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Like everyone else, business leaders were caught unawares by the pandemic. And who can blame them? No management institute or leadership workshop had prepared them for this scenario. Even the world’s biggest experts and visionaries hadn’t faced anything like this before. After all, the last time a disease wreaked havoc to this extent was a century ago (the Spanish Influenza).

Despite this, leaders have recovered fast enough from the shock to not only guide their companies through this tumultuous time but also to achieve growth. The resilient nature of humans is probably the biggest takeaway from all of this, and it shows that we can survive almost anything. Having said that, the changes wrought by COVID-19 – especially in terms of well-being and work culture – are here to stay. Let’s take a look at some invaluable leadership lessons from the pandemic:

Change is good – so prepare in advance

Change is inevitable, and the sooner we embrace this fact, the better. Leaders need to understand that they are part of a system that is continuously evolving and start processes that can withstand these evolutionary changes in technology and the workforce. Perpetual learning and adapting to the environment will keep you ahead of the curve. Find ways to keep your organisation relevant and thriving in the future, rather than act after things have taken their course.

Trust and growth are linked

Companies spend a lot of time and money on team exercises (especially in trust-building). This became even more important in the remote work context. Companies and managers had no option but to trust their colleagues to understand the importance of efficiency and deadlines. And, on the whole, employees have acquitted themselves splendidly!

Whether employees work in-office or remotely, leaders must demonstrate that they trust people to get the work done. Organisations that have done so have reaped the benefits.

Empathise with your team members

WFH is not everyone’s cup of tea. Some people are juggling multiple responsibilities, work/life balance has gone for a toss, and that is taking its toll. Leaders have to come in at this hour of crisis and show their employees that they care about them and their physical and mental health.

A study by Blind, an anonymous professional network, tried to ascertain the impact of social distancing on people’s well-being in terms of loneliness, anxiety and productivity levels. Of the 10,107 participants, 52.9% of users answered affirmatively to increased loneliness during work from home while 56.4% of users reported experiencing increased feelings of anxiety.

Talk to your team, understand their concerns and see if you can help in any way possible. People are your biggest resource, so nurture them, keep them motivated and focused on the goal.

Communication and delegation

Leaders usually have a lot on their plates. But good leaders do not let day-to-day crises impact their communication or connection with their team. No matter how busy you get, it is critical to check in with your team and keep them in the loop. You can delegate certain tasks that will help you manage the crisis more effectively. Effective communication with your team and the stakeholders keeps the organisation running like a well-oiled machine.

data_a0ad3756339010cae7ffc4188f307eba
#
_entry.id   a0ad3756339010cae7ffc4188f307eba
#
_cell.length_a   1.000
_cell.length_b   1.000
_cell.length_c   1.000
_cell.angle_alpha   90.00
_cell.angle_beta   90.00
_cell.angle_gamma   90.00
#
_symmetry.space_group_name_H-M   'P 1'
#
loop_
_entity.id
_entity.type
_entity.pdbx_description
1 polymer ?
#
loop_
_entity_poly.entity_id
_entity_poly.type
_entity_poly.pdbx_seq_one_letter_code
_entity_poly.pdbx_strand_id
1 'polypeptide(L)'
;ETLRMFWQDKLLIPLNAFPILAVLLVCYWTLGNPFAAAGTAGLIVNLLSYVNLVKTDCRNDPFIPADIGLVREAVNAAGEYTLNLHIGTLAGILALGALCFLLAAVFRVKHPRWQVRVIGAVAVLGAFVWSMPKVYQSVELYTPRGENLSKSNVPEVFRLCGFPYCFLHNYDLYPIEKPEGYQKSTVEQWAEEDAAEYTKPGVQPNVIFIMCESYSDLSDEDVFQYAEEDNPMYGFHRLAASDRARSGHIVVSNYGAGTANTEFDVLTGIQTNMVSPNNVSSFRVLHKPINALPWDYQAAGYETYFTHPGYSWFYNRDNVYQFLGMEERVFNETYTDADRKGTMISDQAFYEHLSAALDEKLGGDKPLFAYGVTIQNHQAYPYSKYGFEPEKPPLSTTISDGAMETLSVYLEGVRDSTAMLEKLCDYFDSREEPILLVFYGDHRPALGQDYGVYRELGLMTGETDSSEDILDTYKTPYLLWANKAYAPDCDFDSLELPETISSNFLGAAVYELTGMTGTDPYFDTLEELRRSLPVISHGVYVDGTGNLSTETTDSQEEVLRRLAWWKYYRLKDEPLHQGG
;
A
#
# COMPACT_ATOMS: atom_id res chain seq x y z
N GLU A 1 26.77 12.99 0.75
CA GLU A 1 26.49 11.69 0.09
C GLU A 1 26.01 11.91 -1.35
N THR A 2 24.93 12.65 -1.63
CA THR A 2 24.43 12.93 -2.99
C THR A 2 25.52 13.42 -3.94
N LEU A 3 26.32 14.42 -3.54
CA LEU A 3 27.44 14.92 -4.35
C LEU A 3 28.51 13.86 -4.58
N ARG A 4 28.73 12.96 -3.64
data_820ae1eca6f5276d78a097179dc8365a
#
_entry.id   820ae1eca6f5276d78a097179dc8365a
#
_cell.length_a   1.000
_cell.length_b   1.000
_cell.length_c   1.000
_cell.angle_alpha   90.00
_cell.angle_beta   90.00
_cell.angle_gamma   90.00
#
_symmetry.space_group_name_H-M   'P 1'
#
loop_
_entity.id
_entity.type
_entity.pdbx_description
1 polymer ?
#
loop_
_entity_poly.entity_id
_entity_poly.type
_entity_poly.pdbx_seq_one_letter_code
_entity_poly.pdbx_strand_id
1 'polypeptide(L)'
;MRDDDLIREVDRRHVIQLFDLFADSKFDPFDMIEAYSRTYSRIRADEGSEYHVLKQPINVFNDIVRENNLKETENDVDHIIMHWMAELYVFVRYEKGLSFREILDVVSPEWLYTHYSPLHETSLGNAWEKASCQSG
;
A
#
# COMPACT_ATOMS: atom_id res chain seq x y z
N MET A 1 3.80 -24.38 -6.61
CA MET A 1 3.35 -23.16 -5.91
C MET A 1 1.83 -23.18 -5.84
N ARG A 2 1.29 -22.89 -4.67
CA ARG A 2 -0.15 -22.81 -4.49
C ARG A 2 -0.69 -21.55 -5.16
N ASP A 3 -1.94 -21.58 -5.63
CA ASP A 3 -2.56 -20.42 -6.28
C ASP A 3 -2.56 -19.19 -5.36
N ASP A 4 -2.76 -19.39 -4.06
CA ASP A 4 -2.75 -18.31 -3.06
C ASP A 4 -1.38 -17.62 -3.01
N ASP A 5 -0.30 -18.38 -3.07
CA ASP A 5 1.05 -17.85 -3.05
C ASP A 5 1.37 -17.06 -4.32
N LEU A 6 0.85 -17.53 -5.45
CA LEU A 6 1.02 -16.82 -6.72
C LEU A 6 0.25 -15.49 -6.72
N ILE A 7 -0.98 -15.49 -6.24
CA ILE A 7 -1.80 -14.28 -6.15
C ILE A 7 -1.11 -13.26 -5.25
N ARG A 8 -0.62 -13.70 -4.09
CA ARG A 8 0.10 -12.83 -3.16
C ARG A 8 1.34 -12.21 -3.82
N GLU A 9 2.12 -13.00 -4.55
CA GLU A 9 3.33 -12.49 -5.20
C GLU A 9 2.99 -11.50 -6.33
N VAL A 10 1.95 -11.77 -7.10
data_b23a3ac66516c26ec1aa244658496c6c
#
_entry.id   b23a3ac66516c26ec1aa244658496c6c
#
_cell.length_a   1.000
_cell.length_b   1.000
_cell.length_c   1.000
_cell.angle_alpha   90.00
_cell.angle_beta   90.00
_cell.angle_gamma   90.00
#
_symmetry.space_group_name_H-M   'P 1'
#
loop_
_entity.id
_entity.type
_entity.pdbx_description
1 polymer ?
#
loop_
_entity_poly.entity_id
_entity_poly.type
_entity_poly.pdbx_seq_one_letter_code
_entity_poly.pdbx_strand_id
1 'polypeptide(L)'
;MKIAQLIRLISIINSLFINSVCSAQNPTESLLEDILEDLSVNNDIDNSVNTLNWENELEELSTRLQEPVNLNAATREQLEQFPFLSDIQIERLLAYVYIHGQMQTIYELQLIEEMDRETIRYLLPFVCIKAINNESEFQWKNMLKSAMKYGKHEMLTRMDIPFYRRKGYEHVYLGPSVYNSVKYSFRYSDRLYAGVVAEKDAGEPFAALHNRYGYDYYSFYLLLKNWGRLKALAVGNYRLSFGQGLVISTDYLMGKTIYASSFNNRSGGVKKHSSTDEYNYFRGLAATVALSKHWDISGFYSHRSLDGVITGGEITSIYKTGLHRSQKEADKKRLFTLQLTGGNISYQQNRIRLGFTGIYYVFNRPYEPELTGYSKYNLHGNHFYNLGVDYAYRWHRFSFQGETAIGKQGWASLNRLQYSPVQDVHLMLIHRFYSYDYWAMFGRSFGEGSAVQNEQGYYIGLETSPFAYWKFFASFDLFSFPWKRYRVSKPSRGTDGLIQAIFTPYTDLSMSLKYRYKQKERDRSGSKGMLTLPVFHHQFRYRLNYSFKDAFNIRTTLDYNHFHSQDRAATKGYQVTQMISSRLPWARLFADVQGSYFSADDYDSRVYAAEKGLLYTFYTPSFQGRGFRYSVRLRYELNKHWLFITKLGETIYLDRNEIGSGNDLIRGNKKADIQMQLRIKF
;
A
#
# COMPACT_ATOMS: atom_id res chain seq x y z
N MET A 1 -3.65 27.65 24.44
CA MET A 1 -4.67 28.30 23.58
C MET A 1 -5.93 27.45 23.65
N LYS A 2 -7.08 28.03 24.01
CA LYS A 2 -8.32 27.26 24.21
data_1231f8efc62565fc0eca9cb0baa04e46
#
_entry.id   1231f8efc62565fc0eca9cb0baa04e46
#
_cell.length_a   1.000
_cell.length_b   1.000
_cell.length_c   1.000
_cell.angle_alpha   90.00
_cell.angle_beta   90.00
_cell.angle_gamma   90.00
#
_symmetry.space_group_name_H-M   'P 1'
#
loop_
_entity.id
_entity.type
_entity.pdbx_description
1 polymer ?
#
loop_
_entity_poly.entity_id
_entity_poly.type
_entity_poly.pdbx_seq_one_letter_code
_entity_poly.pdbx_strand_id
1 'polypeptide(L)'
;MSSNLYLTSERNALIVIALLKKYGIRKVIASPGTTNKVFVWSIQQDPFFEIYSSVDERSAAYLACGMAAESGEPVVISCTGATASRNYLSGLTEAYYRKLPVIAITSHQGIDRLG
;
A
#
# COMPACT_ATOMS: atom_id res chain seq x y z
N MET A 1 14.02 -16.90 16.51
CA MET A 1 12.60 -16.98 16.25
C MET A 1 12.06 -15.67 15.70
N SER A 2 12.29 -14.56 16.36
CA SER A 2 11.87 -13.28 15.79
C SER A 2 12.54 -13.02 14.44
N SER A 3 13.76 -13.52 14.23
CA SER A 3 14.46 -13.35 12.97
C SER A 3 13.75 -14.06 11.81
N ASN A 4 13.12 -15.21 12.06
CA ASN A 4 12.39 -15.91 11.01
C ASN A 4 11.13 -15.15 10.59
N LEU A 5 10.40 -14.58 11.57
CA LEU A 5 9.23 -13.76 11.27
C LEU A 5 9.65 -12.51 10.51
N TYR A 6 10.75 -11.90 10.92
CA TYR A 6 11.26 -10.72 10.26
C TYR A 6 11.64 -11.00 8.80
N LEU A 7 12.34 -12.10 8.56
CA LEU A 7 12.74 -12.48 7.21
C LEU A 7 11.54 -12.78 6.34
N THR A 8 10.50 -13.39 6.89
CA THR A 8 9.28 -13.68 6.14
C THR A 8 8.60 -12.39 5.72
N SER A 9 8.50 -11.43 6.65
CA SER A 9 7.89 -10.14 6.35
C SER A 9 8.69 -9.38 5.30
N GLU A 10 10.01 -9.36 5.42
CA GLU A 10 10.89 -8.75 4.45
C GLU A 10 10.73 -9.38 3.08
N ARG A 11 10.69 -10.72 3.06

Remain calm

Your stress or anxiety are bound to rub off on your team. You must not transfer your stress or frustration during work interactions. Just like you try to be empathetic with your team, focus some of that empathy inwards and find a way to release the built-up tension. Take the help of a professional, if need be. You can’t afford to panic when everyone’s looking up to you for guidance.

Consult and cooperate

As Jim George said: No man is an island. In times of crisis, you might not have all the answers. Reach out to your team, contemporaries and seniors, you might chance upon a creative solution. Co-operating with your team and sharing responsibility will take some pressure off of you. This helps you take a more holistic approach towards managing the company and helps it grow.

Perseverance and confidence

Being at the head of a company means that you embody the values a company stands for. And a crisis is the right time to live values like perseverance and confidence. COVID-19 was an unprecedented crisis, but leaders like Mr Ratan Tata showed us how to navigate this crisis while making sure no one loses their jobs. As we said earlier, people are looking up to you and will get inspired by your qualities and attitude.

Innovation and flexibility

The pandemic has forced companies around the world to innovate and change the way they do business. The key is to encourage innovation at all levels, and not get caught up in process implementation. Be flexible and embrace the uncertainty. The modern business environment calls for leaders who are goal-oriented and can steer the company through an unpredictable environment. These innovative and flexible practices don’t just apply to business solutions; they should be directed towards employee well-being as well.

Celebrate the small wins

The pandemic has reminded us that we can’t take anything for granted. Remember that for a while, even minor things like grabbing a coffee from your favourite coffee shop became impossible. Appreciate even the small accomplishments of your team and celebrate with them to keep them motivated. While this is important in times of crisis, it should become a practice in the future as well.

COVID-19 brought the world to a standstill, but the crisis has been an opportunity for organisations to learn and implement changes that were pending for a while. The aftershocks will be felt in times to come, but leaders should focus on the silver lining – the positive effects on work culture and process adjustments that can already be seen across the board.